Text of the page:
In North America, a modified 4A-GEC engine was used to comply with California emissions regulations. Power was rated at 112 hp (114 PS; 84 kW) and 100 lb⋅ft (136 N⋅m) of torque.[19]

The AE86 used ventilated disc brakes. The car was equipped with a MacPherson strut style independent suspension at the front and a four-link live axle with coil springs for the rear as well as stabilizer bars, front and rear, and an optional LSD.[19] The AE86 came with a 5-speed manual gearbox, and later came with the option of an automatic.

Higher-spec American AE86 models known as the Sport GT-S featured the DOHC 4A-GEC engine, four-wheel disc brakes, had a T-series 6.7" differential, color-matched bumpers, front lower bumper surround with a much more sporty and pronounced lip, molded door panels, tachometer redline at 7500 rpm, leather-wrapped steering wheel, seats with leather-wrapped tops (front seats are completely different from Sport SR5), optional LSD, and aluminium wheels. The VIN of the GT-S is AE88 (for North American market cars), however the chassis code on the engine firewall remained as AE86. The Sport GT-S can also be identified by the "Q" identification on the 4th digit of the model code, found on the chassis plate.

Lower-spec American AE86 models such as the Sport SR5 used the 1,587 cc (1.6 L) 4A-C SOHC unit, The S-series rear end was a 6.38" non-LSD with drum brakes. The SR5 model also had a softer suspension, and small styling and interior changes such as seats, gauge cluster, door panels, un-painted matte black front and rear bumpers, the lower part of the front bumper surround is shorter and flat, and its VIN differs as well, being AE86 for the SR5 model (for North American market cars). The Sport SR5 can also be identified by the "X" identification on the 4th digit of the model code, found on the chassis plate.

Another lower-spec American AE86 model was the base-model DX, which had the same 1,587 cc (1.6 L) 4A-C SOHC unit and 6.38" non-LSD rear end with drum brakes as the SR5. While being near-identical to the SR5, the DX lacks many of the options and features that were present on the SR5 and GT-S, such as a smaller center console, no rear sway bars, no air-conditioning, and a very basic interior. The DX was an internal Toyota designation and was absent in advertising and brochures, hence it was more uncommon than the SR5 and GT-S. The VIN of the DX is AE85 (not to be confused with the Japan-only AE85), but its chassis code on the engine firewall remained as AE86. The base-model DX can also be identified with the "D" identification on the 4th digit of the model code, found on the chassis plate.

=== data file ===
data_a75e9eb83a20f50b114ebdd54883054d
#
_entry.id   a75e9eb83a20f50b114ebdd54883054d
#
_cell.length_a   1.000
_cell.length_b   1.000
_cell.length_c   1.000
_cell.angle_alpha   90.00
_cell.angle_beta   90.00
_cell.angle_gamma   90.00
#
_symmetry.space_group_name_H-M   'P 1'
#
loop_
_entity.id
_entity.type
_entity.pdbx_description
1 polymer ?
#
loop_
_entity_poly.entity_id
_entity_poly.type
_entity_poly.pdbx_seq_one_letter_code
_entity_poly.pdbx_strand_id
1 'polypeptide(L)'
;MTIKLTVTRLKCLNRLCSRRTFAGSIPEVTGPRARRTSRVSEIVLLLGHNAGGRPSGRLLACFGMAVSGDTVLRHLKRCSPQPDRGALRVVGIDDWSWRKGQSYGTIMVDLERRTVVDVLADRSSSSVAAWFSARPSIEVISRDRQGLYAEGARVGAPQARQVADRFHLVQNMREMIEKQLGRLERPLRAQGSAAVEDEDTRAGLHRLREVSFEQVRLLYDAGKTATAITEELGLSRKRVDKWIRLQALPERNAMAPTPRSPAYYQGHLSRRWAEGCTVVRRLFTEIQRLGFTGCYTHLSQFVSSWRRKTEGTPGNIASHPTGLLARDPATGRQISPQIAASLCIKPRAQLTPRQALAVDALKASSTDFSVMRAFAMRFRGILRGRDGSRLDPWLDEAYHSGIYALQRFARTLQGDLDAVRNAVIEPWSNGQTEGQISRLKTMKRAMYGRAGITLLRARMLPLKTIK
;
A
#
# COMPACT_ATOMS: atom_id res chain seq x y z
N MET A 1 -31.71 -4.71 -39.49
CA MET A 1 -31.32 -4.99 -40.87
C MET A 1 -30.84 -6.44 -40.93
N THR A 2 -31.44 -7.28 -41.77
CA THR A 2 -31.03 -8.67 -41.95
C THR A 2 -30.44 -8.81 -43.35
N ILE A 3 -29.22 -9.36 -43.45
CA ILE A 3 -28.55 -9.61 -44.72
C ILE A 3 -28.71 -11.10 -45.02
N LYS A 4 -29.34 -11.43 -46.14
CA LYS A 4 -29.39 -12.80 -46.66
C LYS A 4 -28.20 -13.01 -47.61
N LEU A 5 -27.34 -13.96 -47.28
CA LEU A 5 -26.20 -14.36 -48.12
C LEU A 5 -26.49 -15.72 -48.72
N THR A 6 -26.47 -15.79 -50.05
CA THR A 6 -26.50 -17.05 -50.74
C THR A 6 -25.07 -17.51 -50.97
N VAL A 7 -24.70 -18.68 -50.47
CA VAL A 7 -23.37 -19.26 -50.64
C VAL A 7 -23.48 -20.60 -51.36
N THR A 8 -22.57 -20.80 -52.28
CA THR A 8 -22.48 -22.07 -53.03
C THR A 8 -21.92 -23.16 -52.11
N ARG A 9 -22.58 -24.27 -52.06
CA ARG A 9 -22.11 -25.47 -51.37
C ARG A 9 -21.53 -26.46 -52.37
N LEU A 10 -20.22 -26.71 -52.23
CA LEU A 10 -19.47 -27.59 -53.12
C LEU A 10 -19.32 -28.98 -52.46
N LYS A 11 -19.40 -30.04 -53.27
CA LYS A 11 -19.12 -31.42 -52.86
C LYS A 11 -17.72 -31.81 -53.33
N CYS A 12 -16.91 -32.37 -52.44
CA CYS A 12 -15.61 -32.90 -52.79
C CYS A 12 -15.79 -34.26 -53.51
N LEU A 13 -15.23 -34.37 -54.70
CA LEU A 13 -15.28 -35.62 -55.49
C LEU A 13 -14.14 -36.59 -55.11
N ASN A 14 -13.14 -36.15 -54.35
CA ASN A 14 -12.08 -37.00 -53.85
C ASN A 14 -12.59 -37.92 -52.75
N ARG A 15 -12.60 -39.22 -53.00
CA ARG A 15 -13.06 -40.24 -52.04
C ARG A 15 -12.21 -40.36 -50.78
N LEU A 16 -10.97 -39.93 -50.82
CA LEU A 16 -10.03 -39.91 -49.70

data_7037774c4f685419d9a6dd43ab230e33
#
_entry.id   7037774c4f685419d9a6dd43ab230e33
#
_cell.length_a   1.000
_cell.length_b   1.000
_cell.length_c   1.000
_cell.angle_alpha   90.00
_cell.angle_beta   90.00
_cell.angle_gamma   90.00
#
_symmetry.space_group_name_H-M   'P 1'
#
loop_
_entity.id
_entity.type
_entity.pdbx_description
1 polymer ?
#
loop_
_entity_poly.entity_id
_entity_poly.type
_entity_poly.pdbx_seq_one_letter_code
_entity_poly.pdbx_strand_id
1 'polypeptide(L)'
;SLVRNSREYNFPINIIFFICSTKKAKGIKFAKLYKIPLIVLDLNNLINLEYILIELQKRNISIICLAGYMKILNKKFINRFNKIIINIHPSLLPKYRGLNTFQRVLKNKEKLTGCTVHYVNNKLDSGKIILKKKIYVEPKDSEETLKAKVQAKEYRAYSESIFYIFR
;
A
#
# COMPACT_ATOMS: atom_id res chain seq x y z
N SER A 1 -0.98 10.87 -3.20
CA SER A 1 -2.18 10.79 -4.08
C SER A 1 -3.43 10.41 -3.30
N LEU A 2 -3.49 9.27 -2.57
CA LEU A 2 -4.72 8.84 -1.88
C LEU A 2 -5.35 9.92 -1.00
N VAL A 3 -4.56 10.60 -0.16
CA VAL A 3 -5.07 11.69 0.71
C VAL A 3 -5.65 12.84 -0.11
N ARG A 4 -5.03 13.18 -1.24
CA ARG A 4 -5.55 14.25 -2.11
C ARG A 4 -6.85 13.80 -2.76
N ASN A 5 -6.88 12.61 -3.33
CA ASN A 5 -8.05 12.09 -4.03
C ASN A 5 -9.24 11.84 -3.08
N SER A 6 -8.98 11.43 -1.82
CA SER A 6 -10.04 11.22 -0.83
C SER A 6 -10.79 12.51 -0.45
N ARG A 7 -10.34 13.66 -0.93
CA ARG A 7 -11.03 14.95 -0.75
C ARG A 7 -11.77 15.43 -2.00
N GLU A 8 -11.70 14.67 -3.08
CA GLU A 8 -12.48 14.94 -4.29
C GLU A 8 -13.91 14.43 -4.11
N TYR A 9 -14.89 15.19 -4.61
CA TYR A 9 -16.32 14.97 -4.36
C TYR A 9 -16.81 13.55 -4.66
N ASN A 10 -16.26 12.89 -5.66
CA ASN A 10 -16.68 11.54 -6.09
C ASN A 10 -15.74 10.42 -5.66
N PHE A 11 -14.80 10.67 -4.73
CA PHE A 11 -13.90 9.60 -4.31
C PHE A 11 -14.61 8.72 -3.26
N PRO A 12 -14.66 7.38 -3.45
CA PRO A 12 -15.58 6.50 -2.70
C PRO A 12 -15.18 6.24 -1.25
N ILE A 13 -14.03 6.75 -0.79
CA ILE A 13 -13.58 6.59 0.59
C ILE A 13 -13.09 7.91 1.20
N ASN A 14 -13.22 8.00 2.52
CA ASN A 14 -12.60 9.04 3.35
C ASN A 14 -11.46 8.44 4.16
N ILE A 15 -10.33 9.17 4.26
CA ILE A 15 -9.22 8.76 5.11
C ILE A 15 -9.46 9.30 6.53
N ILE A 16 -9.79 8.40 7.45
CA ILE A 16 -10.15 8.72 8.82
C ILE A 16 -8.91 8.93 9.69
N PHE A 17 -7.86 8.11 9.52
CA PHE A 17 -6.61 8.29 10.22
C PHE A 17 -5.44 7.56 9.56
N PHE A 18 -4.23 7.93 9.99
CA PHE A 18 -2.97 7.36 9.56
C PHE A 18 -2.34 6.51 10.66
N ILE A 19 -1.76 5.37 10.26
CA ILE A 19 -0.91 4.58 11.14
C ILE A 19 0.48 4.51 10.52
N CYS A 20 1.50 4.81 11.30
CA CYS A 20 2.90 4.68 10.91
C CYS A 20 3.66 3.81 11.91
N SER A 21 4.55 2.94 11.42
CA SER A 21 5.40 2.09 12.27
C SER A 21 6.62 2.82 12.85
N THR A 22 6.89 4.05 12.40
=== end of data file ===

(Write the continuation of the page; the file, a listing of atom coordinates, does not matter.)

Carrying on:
Models equipped with the 4A-GE engine received a 6.7 in (170 mm) T-series rear differential, while 3A-U (only offered on the AE85), 4A-U and 4A-C models received a smaller, weaker, 6.38 in (162 mm) S-series rear differential.

The AE86 DX and SR5 (4A-C equipped) had an optional 4-speed automatic transmission alongside the 5-speed manual, however the GT-S model (with the 4A-GE DOHC engine) only came with a standard 5-speed manual gearbox.

One of the staff who was behind the car's engineering work was Nobuaki Katayama, who would later head the company's motorsport department and who would become chief engineer of the Altezza project a decade later.[citation needed] He has a photo of an AE86 hung in his office.[22]

Body styles

Variety of AE86s at 2004 Hachiroku.com.au Annual AE86 Meet-Up in Melbourne, Australia.

The Levin and Trueno featured fixed-headlights and retractable headlights respectively, with both available as hatchback or coupé. The export model name Corolla applies to both variations. The AE86 (along with the lower spec 1,452 cc (1.5 L; 88.6 cu in) AE85 and 1,587 cc (1.6 L; 96.8 cu in) SR5 and DX versions) was rear wheel drive, built on the rear wheel drive E70 Corolla platform[4][5] (same wheelbase length, interchangeable parts, etc.), unlike the front wheel drive E80 models in the same range.

Pre-facelift (Zenki)


Facelift (Kouki)


Minor bodywork changes were made in May 1985, which resulted in different taillights, updated bumpers with wrap-around front indicators, corner and headlight trim lights, interior, and grilles. New paint colors have been shuffled around as well. Both the Levin and Trueno now have halogen lamps as standard. The seats on the GT-V and GT-APEX models have also been redesigned. They are the main differences for both AE85/86 Levin and Trueno coupé and liftback models.